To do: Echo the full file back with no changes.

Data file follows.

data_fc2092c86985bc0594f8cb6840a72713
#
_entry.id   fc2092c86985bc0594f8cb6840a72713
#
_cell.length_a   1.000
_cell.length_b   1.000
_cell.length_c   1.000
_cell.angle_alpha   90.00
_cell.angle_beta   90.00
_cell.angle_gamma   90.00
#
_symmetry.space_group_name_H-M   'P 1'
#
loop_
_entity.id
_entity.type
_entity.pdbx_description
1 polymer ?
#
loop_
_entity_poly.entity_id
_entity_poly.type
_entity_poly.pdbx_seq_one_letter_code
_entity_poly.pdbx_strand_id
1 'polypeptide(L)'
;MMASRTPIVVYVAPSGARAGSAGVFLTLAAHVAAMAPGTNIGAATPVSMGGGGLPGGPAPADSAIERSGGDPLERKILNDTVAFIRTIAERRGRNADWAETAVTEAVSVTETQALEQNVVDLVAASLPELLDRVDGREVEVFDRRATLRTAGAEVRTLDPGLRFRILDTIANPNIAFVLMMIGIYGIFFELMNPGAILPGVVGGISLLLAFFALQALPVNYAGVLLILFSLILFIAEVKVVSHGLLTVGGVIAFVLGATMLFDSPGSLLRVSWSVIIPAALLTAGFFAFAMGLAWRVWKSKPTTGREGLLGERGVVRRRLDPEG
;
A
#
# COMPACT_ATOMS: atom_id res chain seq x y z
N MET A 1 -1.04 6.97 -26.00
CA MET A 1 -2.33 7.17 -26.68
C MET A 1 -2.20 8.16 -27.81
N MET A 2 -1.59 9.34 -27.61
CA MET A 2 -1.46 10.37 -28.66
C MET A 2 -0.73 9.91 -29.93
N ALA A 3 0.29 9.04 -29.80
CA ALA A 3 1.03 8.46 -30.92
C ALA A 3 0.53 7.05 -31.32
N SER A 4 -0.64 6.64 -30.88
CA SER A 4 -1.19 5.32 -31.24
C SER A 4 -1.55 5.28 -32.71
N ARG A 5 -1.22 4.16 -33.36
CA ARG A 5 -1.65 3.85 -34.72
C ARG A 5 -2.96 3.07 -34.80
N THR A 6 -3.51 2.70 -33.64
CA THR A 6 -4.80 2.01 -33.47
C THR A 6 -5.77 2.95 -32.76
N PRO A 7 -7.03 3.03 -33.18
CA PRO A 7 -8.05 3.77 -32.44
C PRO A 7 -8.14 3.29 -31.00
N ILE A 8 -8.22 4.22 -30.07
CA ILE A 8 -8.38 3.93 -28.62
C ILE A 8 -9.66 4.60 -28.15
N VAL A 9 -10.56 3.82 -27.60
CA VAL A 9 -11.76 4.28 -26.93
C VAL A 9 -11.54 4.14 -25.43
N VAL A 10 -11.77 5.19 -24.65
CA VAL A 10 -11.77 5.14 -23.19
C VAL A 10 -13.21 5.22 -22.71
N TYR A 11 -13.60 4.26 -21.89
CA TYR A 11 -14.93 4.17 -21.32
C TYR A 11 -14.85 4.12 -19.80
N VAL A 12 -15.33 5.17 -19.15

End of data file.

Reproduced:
data_fc2092c86985bc0594f8cb6840a72713
#
_entry.id   fc2092c86985bc0594f8cb6840a72713
#
_cell.length_a   1.000
_cell.length_b   1.000
_cell.length_c   1.000
_cell.angle_alpha   90.00
_cell.angle_beta   90.00
_cell.angle_gamma   90.00
#
_symmetry.space_group_name_H-M   'P 1'
#
loop_
_entity.id
_entity.type
_entity.pdbx_description
1 polymer ?
#
loop_
_entity_poly.entity_id
_entity_poly.type
_entity_poly.pdbx_seq_one_letter_code
_entity_poly.pdbx_strand_id
1 'polypeptide(L)'
;MMASRTPIVVYVAPSGARAGSAGVFLTLAAHVAAMAPGTNIGAATPVSMGGGGLPGGPAPADSAIERSGGDPLERKILNDTVAFIRTIAERRGRNADWAETAVTEAVSVTETQALEQNVVDLVAASLPELLDRVDGREVEVFDRRATLRTAGAEVRTLDPGLRFRILDTIANPNIAFVLMMIGIYGIFFELMNPGAILPGVVGGISLLLAFFALQALPVNYAGVLLILFSLILFIAEVKVVSHGLLTVGGVIAFVLGATMLFDSPGSLLRVSWSVIIPAALLTAGFFAFAMGLAWRVWKSKPTTGREGLLGERGVVRRRLDPEG
;
A
#
# COMPACT_ATOMS: atom_id res chain seq x y z
N MET A 1 -1.04 6.97 -26.00
CA MET A 1 -2.33 7.17 -26.68
C MET A 1 -2.20 8.16 -27.81
N MET A 2 -1.59 9.34 -27.61
CA MET A 2 -1.46 10.37 -28.66
C MET A 2 -0.73 9.91 -29.93
N ALA A 3 0.29 9.04 -29.80
CA ALA A 3 1.03 8.46 -30.92
C ALA A 3 0.53 7.05 -31.32
N SER A 4 -0.64 6.64 -30.88
CA SER A 4 -1.19 5.32 -31.24
C SER A 4 -1.55 5.28 -32.71
N ARG A 5 -1.22 4.16 -33.36
CA ARG A 5 -1.65 3.85 -34.72
C ARG A 5 -2.96 3.07 -34.80
N THR A 6 -3.51 2.70 -33.64
CA THR A 6 -4.80 2.01 -33.47
C THR A 6 -5.77 2.95 -32.76
N PRO A 7 -7.03 3.03 -33.18
CA PRO A 7 -8.05 3.77 -32.44
C PRO A 7 -8.14 3.29 -31.00
N ILE A 8 -8.22 4.22 -30.07
CA ILE A 8 -8.38 3.93 -28.62
C ILE A 8 -9.66 4.60 -28.15
N VAL A 9 -10.56 3.82 -27.60
CA VAL A 9 -11.76 4.28 -26.93
C VAL A 9 -11.54 4.14 -25.43
N VAL A 10 -11.77 5.19 -24.65
CA VAL A 10 -11.77 5.14 -23.19
C VAL A 10 -13.21 5.22 -22.71
N TYR A 11 -13.60 4.26 -21.89
CA TYR A 11 -14.93 4.17 -21.32
C TYR A 11 -14.85 4.12 -19.80
N VAL A 12 -15.33 5.17 -19.15